The History of Technical Advancement Is Littered With Naysayers
As people stare into the future and technical advancement and see computers being implanted in humans with direct links to the brain, machine learning figuring out all the if-then variables in daily life and investments, and driverless cars displacing the number one source of employment in the US, the future is brighter than it seems, says a Bernstein report. Technical advancement has a history of being fought.
Technical advancement, machine learning, the Internet of Things, cannot be stopped
The questioning of technological advancement has been a consistent feature of society, Bernstein’s Michael Parker and Kelman Li note in a May 19 research report. Consider the steam engine, for instance. The pace of technical advancement for the British innovation was slower than a glacier.
The first steam engine, designed in 1715, wasn’t perfected until 1775, just prior to the American revolution. It didn’t start running practical applications until 1802, and early version didn’t carry an economic justification. For instance, the Holborn-to-Paddington “London Steam Carriage” was more expensive and less comfortable than a horse carriage ride across the city.
Parker and Li, noting the slow progression of steam engine technology into society, observe four categories who were initially opposed: the poor, the wealthy, those living in cities and those living in the country. In 1800’s England, that was just about everyone. What occurred, of course, was the force of technical advancement could not be stopped.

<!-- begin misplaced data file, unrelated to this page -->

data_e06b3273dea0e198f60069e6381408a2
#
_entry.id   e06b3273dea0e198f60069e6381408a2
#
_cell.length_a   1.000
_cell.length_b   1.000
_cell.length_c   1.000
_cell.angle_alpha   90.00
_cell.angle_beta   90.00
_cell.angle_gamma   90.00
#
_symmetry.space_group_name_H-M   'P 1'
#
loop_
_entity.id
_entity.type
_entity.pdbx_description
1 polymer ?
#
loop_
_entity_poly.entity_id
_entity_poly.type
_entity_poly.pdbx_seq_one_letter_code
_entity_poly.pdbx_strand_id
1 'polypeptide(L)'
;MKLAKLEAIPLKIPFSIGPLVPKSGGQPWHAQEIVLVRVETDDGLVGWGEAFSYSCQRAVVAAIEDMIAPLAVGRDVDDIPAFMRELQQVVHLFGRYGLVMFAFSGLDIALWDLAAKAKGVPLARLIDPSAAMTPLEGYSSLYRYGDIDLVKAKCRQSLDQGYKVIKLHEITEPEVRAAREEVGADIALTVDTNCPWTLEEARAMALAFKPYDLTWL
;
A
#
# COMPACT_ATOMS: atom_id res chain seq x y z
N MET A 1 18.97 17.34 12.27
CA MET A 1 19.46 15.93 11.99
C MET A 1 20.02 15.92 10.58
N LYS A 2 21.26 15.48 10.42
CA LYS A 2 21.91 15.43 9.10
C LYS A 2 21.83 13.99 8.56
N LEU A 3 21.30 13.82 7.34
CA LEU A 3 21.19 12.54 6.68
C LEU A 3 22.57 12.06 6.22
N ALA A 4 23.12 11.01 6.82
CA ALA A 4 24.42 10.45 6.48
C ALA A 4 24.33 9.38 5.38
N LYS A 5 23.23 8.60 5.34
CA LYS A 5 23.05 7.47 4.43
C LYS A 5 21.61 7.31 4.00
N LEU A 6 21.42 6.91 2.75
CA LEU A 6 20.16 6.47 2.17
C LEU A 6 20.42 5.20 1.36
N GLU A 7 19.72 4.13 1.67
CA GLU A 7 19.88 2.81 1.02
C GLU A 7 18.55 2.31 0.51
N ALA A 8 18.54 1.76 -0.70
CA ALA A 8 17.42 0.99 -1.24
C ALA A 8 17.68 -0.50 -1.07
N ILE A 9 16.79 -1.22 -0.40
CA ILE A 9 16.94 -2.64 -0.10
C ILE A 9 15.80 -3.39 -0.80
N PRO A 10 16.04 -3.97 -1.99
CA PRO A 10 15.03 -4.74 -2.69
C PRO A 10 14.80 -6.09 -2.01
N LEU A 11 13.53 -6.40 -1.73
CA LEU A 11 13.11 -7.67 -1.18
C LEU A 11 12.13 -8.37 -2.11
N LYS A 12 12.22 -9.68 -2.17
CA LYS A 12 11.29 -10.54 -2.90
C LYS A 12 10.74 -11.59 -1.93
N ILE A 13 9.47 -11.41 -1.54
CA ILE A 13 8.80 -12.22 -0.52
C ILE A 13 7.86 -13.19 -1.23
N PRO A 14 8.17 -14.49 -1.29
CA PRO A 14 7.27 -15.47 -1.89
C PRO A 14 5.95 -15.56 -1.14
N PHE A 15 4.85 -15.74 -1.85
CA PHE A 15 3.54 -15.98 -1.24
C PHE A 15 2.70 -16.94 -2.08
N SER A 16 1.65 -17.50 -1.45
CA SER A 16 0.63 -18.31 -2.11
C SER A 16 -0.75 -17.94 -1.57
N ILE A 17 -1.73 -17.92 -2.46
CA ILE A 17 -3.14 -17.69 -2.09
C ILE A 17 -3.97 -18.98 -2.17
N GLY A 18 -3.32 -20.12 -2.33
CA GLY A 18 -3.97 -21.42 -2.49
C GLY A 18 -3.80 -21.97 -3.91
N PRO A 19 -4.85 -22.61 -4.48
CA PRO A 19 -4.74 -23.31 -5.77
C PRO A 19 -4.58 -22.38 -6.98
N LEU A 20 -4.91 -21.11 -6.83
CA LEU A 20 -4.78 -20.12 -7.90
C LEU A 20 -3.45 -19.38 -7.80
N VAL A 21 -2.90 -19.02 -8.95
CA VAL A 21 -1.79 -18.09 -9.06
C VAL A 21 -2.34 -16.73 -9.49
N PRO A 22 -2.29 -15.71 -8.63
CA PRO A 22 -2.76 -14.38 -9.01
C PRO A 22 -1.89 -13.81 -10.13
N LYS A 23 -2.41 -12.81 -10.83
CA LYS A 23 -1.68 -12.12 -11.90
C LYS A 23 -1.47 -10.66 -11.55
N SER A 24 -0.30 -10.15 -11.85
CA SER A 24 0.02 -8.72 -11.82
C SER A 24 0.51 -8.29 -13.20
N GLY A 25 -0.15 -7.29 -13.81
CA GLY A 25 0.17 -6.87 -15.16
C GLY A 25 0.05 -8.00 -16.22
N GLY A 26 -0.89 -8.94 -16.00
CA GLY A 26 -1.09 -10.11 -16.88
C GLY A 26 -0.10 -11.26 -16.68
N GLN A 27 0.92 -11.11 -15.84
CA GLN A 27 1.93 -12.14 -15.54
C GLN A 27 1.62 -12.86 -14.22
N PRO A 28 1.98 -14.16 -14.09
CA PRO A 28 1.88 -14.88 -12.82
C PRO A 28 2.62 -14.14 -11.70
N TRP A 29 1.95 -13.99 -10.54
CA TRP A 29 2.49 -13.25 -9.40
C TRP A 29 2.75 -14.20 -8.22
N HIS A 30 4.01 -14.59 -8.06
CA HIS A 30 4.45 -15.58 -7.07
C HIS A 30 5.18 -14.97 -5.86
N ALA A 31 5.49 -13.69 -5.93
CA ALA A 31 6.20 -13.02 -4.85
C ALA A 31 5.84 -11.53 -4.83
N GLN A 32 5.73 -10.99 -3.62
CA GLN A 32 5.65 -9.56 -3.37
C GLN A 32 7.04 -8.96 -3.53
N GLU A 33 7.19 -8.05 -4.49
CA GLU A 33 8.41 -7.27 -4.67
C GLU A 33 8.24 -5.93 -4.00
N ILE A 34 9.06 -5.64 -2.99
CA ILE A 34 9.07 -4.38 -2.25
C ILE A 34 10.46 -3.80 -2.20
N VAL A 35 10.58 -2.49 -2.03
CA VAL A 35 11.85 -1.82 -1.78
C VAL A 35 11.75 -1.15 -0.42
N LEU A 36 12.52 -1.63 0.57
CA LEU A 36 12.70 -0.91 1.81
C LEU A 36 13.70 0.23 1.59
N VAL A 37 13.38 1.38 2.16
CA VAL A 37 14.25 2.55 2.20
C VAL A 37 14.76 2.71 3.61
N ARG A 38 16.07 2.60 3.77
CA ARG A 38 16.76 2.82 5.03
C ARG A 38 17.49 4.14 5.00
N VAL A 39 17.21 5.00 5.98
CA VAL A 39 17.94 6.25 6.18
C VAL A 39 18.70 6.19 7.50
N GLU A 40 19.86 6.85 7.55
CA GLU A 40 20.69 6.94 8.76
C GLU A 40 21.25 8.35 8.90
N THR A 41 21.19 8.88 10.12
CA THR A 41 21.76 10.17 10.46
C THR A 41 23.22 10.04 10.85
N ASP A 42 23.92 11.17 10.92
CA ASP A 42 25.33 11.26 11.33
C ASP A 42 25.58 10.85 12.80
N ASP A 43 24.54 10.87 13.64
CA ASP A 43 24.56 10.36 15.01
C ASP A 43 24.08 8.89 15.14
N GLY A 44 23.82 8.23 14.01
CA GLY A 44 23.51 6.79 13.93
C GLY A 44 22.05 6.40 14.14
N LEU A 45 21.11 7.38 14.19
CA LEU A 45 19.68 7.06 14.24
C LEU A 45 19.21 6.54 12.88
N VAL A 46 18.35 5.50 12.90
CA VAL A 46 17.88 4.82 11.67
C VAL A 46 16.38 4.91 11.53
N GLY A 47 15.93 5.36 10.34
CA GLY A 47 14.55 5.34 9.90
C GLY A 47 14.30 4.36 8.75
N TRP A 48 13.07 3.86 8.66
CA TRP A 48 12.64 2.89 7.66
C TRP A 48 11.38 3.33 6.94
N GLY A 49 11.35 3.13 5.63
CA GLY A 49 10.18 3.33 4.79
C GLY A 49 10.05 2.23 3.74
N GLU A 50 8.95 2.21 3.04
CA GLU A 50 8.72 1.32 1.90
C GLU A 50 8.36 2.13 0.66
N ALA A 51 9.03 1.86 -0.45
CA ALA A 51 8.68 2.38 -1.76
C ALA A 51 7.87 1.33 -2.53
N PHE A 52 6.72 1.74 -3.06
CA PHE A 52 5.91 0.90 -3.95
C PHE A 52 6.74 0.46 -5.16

“The Future may be inevitable, but it is rarely popular,” they wrote, pointing to social and economic forces that lose when technology is shunned.
There is a pattern to technological evolution and those fighting it. The forces of advancement and history cannot be changed, but sometimes they can be nudged off course a bit, the report points out.
Beneficial technology creates “collective amnesia”
Technology creates a “collective amnesia” that puts history in perspective relative to the convenience the technology brings. The early steam engines, for instance, were not as clean as the name would imply. Rather than being powered by innocuous steam, there was a significant coal component that generated ugly amounts of pollution as well as a sweatshop labor aspect that people in hindsight tend to forget.
There comes a point in history where the technology becomes so ubiquitous, people in society simply cannot imagine life without it. “This specific lack of imagination morphs into a general inability to imagine that anyone would have ever resisted those technologies when they were introduced or questioned them,” the report noted.
One day, as a computer chip is planted alongside our head and monitors thoughts – actual technological advancement themes currently being worked on – we might say to those around us: “How could we have functioned without a computer attached to our brain to help with memory, calculations or deep informational recall?”
Such technologies are a logical outcropping of examination of probability paths, much like the ability of hackers to break into the “Internet of Things” and destroy lives that have become utterly dependent on technology.
New technology typically triggers manias, the report noted. Consider how the cell phone sparked numerous absurd fads that came and went. Remember people trying to catch imaginary treasure hunt items last summer? That fad faded fast. The mania for tulips in 1630s Netherlands is a well-documented bubble that was compared to the Internet craze and Pets.com mania from 20 years ago. Often such manias are used to discredit technology and the advancements they brought to the world, a point in the technical path of progress.
New technology is also discredited based on initial failure. Most technologies fail at first or otherwise don’t live up to the promotional hype, the report noted. The issue is moving past the early adopter stage to the point that technology offers serious benefit.
Remember, that among the multitude of Pets.com and other failed technological developments, there is Apple Computer, Amazon, Netflix, Microsoft and others that succeed against all odds.
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